Awestruck, I asked, “Were you making babies?”

“Nah,” said Mikey, “you need a woman for that. We were just practicing.”

“Oh,” I said. “Can I do that?”

“Not yet,” Johnny said, “but one o’ these days you’ll be able to. And you’ll like it. It feels good.”

So that was my introduction to sex. When I told my friends about it, whispering on the playground, they oohed and aahed, all except Caleb, who said, “Oh yeah. I know about that. I saw my older brother doing it.”

“So how does it make babies?” I asked.

“Well, the guy puts his cock in a girl’s hole and shoots into it. Then the cum makes a baby.”

“Into her asshole?” I asked, incredulous.

“Nah. She’s got another hole she uses. It’s where cocks are on boys.”

It wasn’t until I was in fifth grade that I learned more. That was the first year we got sex ed. We’d get it again in seventh grade. Anyway, I learned what the girl’s part was called – the vagina. And I learned how the sperm in our cum floats down a passageway until it finds an egg, where it joins the egg and begins a baby. It all sounded gross to us boys, and we vowed we’d never do that. Little did we know.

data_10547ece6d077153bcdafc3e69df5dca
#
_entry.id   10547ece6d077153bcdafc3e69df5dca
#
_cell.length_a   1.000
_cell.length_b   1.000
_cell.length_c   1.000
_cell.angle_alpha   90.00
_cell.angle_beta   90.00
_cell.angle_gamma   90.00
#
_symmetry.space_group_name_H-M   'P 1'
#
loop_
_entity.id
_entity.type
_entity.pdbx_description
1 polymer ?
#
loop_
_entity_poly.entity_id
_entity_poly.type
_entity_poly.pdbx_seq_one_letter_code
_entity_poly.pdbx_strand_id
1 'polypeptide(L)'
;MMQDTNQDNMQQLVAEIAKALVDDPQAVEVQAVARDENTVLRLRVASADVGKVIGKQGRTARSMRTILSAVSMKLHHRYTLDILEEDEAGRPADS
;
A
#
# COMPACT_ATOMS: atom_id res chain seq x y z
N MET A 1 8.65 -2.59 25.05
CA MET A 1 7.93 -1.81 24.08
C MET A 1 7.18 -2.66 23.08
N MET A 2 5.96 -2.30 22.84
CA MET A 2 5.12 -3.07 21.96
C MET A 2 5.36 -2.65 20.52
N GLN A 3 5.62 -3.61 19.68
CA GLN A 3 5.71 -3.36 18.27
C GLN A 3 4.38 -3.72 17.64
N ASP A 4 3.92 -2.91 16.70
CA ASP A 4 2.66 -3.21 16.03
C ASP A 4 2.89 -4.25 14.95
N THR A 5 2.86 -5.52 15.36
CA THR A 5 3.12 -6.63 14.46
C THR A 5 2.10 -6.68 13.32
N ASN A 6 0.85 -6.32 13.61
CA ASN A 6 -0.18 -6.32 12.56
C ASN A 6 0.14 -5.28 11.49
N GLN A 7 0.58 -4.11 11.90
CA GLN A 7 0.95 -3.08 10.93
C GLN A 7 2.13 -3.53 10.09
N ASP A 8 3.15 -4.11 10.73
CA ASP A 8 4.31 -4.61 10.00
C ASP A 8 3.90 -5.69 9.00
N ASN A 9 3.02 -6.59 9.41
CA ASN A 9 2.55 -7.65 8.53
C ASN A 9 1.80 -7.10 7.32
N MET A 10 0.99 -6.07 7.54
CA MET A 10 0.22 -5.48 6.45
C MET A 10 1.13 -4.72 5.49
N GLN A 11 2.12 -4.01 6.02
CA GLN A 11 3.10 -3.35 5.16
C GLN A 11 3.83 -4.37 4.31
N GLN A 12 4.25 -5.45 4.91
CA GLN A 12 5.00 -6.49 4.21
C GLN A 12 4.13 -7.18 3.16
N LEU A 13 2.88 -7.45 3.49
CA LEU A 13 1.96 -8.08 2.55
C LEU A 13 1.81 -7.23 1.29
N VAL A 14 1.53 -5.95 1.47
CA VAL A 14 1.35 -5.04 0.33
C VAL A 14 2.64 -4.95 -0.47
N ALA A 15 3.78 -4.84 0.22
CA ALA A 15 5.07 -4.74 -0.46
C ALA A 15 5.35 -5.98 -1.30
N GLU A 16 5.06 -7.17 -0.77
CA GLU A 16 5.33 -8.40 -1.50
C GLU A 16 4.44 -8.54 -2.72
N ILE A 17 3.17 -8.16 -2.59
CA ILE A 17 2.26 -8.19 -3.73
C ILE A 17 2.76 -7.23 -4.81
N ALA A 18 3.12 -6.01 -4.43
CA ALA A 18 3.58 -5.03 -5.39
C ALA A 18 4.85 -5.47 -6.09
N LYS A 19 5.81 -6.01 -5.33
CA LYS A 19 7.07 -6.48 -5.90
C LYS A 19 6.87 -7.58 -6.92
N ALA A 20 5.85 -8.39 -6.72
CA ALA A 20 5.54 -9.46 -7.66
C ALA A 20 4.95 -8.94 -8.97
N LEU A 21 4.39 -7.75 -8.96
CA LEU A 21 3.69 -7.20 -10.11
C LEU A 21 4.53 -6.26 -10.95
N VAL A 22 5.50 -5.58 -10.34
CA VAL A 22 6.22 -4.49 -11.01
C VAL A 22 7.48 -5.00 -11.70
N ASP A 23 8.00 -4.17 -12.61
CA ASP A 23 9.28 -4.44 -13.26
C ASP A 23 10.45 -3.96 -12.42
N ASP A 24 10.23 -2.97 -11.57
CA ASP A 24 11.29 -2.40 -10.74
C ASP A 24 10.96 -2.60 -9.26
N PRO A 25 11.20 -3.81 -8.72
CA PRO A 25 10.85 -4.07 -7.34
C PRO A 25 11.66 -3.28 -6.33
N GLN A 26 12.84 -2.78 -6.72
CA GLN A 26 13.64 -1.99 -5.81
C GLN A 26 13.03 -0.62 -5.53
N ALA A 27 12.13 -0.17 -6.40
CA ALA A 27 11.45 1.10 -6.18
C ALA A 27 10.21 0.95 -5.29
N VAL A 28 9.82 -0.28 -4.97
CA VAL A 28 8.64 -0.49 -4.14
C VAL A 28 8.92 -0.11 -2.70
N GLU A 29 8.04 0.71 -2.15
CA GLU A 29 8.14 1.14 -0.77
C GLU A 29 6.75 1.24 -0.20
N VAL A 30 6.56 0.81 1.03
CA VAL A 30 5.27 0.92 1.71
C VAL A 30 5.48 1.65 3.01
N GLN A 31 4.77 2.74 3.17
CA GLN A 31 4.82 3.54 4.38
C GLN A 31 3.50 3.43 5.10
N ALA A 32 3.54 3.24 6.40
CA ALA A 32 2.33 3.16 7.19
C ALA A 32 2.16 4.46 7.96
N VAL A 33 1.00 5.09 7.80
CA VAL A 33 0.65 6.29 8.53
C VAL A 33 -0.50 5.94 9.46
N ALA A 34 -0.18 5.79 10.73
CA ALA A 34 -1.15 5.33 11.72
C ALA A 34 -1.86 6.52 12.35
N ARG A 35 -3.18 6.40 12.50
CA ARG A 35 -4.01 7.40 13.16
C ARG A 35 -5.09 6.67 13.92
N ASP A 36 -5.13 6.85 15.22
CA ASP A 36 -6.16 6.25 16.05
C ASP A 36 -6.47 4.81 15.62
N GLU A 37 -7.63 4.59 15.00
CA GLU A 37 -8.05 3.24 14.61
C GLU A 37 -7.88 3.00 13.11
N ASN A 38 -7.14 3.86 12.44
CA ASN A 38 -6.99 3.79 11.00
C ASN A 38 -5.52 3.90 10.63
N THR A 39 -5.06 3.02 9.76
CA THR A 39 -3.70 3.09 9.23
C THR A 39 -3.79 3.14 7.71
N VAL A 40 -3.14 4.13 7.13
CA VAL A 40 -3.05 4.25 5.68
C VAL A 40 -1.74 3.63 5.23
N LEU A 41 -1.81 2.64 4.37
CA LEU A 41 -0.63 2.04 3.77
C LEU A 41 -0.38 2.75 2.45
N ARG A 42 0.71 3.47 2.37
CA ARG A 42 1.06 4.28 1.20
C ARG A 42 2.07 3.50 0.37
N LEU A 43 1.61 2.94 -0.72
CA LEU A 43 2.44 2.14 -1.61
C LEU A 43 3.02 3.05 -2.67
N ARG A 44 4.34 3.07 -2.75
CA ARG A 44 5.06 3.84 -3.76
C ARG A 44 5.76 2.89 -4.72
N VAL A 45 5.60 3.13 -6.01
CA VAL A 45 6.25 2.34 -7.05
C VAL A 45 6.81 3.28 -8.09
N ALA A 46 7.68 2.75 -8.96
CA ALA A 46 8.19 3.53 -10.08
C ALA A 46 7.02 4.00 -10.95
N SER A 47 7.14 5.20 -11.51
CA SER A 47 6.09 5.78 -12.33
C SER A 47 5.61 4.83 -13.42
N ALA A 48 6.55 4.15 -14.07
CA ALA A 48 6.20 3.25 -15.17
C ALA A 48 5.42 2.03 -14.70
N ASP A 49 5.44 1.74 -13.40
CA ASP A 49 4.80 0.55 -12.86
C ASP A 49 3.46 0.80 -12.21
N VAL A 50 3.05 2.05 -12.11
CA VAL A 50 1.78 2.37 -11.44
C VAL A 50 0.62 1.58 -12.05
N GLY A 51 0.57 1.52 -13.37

Being six lively lads, we got up to our share of shenanigans. Mikey often led us on prowls through the woods where we’d peek out at neighbors’ houses and spy on them. A pretty girl who was about Mikey’s age lived in one house. One day she lay by her pool and took off her bathing suit. I guess she thought nobody could see her. Mikey was almost drooling he was so excited. He had to go off into the woods and pump himself. He said her name was Clara and she was in his grade at school. He said all the boys were in love with her, but he’d bet he was the only one who’d seen her naked. The others all commented on her tits, which, I guess, were a pretty good size, but they didn’t interest me.